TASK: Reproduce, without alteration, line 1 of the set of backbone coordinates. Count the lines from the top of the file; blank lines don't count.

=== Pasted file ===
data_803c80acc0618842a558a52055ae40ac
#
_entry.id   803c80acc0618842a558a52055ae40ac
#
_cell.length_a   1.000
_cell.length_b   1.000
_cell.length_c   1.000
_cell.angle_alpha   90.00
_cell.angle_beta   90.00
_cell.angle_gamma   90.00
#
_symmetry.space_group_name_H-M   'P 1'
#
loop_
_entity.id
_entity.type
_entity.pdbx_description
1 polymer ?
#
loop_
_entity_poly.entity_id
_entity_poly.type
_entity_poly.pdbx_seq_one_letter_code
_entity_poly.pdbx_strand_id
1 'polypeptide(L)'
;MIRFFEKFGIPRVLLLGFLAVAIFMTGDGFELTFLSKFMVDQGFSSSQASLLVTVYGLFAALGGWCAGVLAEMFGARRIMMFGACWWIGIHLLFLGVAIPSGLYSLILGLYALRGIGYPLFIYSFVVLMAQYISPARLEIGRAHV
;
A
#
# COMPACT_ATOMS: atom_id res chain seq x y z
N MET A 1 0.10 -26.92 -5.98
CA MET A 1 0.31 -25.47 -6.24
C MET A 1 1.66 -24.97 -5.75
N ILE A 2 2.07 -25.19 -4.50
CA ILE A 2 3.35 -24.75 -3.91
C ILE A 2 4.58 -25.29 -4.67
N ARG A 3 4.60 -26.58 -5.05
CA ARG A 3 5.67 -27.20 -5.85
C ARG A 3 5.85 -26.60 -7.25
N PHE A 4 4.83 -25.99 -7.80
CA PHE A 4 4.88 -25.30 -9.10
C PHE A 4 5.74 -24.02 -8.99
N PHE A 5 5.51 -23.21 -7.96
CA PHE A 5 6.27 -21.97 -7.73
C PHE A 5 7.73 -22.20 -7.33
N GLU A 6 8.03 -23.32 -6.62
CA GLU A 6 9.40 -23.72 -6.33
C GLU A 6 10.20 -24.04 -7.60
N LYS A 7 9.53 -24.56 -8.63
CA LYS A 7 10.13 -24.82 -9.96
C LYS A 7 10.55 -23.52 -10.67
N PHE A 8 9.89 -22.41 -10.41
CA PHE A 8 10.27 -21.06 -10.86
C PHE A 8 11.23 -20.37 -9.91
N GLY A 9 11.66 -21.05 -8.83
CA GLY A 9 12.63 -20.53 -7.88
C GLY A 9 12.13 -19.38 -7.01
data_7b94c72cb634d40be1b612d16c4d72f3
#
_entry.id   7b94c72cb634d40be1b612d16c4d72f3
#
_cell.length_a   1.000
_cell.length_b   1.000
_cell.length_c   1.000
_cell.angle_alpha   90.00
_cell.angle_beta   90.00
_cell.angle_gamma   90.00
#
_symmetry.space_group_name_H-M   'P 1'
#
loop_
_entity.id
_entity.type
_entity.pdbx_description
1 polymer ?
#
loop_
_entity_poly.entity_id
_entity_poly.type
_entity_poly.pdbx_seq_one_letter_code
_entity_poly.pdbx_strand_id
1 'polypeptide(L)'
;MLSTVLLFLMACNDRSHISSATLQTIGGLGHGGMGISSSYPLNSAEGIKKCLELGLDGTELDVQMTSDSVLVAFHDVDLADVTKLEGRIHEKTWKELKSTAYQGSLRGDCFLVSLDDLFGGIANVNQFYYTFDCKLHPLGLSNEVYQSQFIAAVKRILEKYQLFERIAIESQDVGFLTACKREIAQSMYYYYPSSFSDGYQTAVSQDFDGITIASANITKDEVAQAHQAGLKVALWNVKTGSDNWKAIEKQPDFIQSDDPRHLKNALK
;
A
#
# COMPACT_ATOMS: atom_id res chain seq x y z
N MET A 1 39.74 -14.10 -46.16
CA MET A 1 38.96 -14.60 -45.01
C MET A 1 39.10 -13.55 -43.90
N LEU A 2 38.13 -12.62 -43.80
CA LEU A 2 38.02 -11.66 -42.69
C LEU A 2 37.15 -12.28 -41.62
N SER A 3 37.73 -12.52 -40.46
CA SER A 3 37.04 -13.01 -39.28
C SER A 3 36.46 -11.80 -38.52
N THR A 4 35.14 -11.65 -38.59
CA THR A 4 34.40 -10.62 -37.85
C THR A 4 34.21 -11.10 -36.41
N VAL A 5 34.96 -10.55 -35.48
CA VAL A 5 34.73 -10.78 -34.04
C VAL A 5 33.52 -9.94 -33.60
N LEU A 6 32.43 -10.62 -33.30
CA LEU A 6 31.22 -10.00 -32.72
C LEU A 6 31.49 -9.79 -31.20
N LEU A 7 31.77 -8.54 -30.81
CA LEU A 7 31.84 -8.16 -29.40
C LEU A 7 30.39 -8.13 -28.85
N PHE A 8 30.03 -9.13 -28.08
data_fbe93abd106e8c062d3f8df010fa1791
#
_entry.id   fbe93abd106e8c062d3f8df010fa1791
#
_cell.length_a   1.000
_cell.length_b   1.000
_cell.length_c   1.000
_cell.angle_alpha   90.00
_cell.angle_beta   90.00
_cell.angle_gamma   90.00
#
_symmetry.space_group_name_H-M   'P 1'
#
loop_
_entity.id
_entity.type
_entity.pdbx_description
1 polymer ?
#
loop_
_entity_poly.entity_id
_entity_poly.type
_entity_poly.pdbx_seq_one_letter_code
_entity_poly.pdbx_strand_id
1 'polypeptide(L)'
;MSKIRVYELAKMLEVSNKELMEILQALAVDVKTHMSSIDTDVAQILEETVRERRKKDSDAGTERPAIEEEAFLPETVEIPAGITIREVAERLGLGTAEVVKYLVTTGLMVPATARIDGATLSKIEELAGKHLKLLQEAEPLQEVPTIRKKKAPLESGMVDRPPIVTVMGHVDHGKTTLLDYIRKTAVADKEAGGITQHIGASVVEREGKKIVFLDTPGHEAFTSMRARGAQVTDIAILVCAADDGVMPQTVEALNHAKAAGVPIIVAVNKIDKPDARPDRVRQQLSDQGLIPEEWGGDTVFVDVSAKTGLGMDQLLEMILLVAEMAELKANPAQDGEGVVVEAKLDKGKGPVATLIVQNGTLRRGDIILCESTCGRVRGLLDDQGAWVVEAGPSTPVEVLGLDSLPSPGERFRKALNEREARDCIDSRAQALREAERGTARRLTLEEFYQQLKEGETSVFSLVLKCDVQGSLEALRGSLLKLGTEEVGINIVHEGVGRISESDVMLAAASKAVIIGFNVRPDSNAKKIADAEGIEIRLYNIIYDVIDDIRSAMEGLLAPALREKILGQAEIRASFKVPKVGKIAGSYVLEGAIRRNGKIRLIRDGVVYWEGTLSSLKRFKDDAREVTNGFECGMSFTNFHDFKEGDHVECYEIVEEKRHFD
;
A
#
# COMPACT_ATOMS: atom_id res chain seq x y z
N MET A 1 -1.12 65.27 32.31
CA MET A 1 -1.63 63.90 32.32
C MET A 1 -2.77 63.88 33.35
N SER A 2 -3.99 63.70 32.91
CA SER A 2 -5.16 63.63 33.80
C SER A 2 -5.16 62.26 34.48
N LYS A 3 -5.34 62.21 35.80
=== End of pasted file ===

data_803c80acc0618842a558a52055ae40ac